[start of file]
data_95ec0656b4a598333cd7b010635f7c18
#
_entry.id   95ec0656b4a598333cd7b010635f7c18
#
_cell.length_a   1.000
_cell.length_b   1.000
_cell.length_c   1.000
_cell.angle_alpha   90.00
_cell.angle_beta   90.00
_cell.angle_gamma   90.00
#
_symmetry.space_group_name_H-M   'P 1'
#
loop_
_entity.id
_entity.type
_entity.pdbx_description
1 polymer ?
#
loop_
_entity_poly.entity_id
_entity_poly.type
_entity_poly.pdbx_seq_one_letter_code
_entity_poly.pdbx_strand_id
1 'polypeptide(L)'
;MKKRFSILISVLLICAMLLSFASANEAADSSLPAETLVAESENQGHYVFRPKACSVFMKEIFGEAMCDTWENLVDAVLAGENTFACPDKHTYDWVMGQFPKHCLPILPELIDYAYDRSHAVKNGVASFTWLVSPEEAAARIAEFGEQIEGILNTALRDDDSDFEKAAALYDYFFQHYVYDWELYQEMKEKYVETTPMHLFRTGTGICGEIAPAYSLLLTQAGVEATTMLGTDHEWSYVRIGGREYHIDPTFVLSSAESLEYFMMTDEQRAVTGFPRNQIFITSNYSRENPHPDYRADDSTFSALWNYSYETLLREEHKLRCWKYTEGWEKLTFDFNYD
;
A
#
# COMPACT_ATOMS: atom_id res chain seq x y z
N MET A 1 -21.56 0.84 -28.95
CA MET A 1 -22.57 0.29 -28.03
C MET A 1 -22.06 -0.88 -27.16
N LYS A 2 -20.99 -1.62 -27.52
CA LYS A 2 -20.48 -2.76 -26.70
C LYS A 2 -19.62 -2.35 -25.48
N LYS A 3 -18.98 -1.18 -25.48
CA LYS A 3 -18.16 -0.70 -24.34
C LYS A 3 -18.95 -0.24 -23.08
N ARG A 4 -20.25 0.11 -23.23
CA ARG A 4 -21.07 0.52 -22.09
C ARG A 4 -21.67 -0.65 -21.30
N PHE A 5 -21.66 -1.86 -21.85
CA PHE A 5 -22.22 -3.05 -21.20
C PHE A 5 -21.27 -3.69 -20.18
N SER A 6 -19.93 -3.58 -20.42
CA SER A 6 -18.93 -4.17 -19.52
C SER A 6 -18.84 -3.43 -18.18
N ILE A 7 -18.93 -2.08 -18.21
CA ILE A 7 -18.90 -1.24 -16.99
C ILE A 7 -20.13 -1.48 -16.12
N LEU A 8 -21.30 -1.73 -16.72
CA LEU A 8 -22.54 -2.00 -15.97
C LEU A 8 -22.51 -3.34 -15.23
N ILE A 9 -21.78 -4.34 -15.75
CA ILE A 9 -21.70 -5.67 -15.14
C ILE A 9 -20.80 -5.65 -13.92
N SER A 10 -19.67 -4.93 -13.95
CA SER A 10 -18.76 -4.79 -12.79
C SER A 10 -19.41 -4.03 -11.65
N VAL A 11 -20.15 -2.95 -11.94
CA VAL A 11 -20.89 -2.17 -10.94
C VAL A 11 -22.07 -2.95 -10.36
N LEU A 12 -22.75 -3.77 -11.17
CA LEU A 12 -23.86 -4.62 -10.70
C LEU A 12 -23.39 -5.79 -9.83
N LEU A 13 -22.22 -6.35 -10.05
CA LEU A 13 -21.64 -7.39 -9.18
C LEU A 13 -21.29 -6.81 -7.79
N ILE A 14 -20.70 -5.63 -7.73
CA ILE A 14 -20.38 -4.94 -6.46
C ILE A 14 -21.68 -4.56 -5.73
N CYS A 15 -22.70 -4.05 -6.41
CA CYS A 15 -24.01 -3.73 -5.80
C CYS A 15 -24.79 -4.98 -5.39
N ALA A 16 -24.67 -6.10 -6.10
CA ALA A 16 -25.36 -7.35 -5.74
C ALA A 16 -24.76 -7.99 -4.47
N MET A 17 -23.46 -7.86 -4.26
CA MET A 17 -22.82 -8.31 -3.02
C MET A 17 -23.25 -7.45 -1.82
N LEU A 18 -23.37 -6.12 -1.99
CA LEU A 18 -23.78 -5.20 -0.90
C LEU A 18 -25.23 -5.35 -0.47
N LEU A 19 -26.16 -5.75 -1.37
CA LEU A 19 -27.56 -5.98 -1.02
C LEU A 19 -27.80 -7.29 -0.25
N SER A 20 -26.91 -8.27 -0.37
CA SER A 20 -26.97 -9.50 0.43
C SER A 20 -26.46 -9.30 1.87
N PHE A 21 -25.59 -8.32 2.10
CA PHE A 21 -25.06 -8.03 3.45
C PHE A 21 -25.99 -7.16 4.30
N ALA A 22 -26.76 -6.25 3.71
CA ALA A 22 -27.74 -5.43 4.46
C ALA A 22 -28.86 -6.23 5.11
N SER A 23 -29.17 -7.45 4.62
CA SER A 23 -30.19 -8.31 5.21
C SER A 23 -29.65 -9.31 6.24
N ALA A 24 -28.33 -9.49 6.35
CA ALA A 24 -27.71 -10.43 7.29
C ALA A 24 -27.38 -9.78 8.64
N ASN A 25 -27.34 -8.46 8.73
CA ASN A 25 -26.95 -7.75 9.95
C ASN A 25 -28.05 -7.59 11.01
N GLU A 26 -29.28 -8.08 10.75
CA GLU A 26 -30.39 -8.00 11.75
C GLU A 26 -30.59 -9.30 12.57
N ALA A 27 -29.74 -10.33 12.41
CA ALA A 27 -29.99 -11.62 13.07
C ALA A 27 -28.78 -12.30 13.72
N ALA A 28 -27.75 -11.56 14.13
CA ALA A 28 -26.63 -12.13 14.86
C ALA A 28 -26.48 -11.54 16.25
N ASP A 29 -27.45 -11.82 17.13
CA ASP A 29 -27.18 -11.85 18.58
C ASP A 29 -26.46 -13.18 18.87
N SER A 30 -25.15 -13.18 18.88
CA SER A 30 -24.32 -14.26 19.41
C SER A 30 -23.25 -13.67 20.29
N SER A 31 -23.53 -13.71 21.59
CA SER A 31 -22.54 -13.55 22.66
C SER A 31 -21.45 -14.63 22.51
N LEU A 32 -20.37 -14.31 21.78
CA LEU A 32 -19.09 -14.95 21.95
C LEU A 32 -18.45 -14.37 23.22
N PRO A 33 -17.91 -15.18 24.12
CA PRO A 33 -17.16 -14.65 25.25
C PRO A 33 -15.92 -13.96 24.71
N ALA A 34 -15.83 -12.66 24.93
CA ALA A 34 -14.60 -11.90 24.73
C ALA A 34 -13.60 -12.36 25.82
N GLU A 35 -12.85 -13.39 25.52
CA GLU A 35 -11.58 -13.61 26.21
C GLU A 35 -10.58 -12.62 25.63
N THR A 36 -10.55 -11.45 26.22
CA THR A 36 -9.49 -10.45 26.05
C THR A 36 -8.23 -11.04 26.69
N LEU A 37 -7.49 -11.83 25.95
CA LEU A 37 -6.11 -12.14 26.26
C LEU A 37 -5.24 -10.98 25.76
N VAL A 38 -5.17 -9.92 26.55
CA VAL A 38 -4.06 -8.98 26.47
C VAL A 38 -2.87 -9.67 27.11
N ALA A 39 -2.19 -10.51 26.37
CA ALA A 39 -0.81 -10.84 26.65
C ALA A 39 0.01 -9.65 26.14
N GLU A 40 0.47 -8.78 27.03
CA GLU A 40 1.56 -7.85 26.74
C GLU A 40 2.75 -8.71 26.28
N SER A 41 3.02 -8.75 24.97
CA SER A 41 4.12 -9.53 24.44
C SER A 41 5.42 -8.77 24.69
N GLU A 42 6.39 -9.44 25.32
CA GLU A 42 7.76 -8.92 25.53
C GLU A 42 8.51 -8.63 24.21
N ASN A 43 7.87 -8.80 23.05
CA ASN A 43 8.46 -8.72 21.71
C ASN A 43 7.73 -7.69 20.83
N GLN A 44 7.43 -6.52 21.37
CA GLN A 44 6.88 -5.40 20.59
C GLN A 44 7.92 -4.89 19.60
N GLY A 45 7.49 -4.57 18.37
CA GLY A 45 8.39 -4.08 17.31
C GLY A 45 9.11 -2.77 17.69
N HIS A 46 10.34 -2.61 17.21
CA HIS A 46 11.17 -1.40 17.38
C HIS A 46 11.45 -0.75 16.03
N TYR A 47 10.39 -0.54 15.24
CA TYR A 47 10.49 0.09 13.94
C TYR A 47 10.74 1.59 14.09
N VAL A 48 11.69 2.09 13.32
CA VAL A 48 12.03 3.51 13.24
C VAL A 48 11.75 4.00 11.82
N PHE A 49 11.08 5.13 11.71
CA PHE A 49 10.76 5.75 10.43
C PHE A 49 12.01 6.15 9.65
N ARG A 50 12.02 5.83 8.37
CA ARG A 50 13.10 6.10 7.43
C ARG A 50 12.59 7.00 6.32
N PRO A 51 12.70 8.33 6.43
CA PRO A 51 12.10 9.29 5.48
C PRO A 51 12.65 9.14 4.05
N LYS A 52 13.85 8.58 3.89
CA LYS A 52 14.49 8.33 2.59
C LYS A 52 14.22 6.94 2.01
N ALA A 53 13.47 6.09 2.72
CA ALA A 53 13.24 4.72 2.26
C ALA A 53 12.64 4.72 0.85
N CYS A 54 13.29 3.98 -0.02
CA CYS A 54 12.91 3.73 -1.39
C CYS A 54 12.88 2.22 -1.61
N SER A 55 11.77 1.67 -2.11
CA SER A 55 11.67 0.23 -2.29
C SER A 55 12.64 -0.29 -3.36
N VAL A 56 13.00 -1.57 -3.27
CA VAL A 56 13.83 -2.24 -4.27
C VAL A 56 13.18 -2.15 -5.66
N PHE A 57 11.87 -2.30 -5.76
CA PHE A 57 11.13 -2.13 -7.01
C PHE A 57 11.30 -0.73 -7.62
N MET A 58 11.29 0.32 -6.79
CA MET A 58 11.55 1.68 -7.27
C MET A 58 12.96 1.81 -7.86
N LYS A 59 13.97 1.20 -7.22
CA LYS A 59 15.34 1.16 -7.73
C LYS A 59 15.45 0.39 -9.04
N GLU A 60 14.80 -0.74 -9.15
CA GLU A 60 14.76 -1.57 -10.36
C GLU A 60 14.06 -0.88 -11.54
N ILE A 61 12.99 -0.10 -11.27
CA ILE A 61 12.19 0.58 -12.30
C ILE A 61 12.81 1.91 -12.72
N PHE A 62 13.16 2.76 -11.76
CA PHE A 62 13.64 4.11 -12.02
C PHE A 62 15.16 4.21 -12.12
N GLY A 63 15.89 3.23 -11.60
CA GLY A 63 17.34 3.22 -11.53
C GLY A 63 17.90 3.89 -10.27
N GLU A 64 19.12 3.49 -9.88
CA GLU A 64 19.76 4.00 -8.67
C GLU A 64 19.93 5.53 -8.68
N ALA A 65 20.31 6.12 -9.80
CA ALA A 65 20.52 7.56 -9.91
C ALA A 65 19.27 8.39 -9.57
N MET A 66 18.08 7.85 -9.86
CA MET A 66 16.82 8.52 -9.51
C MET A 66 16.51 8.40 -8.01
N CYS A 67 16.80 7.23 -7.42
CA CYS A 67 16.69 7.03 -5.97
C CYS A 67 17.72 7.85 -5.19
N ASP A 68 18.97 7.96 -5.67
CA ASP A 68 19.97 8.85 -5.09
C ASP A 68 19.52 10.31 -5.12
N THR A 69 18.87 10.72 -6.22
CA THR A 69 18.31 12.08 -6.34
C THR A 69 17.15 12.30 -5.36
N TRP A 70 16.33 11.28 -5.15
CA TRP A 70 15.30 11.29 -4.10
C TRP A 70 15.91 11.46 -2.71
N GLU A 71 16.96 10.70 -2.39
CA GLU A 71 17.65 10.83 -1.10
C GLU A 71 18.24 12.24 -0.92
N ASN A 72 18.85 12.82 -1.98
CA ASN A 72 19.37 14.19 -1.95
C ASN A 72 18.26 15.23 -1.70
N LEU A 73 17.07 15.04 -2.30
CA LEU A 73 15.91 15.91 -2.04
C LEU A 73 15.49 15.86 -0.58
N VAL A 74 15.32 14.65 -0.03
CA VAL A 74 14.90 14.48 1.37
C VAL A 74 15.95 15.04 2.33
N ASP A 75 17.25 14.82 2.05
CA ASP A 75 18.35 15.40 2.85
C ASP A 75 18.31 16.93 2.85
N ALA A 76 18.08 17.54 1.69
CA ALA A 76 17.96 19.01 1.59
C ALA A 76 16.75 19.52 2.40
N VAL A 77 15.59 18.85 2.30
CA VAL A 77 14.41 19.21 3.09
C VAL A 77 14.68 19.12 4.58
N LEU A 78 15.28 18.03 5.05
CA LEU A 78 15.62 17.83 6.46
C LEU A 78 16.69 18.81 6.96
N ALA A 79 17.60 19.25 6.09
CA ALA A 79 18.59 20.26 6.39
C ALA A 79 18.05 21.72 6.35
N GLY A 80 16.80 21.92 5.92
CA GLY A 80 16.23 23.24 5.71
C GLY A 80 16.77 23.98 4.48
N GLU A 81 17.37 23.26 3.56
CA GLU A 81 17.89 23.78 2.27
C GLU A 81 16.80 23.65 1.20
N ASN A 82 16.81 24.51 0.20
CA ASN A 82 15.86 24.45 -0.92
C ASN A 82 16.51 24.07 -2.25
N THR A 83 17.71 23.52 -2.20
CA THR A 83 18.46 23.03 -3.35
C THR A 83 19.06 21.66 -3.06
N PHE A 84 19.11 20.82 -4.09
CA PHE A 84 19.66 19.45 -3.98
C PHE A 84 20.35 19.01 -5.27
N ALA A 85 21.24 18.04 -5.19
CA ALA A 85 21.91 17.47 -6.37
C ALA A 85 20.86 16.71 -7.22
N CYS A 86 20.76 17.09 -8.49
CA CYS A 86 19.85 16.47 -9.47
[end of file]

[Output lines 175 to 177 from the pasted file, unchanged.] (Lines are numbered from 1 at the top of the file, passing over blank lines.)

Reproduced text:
N PHE A 49 11.08 5.13 11.71
CA PHE A 49 10.76 5.75 10.43
C PHE A 49 12.01 6.15 9.65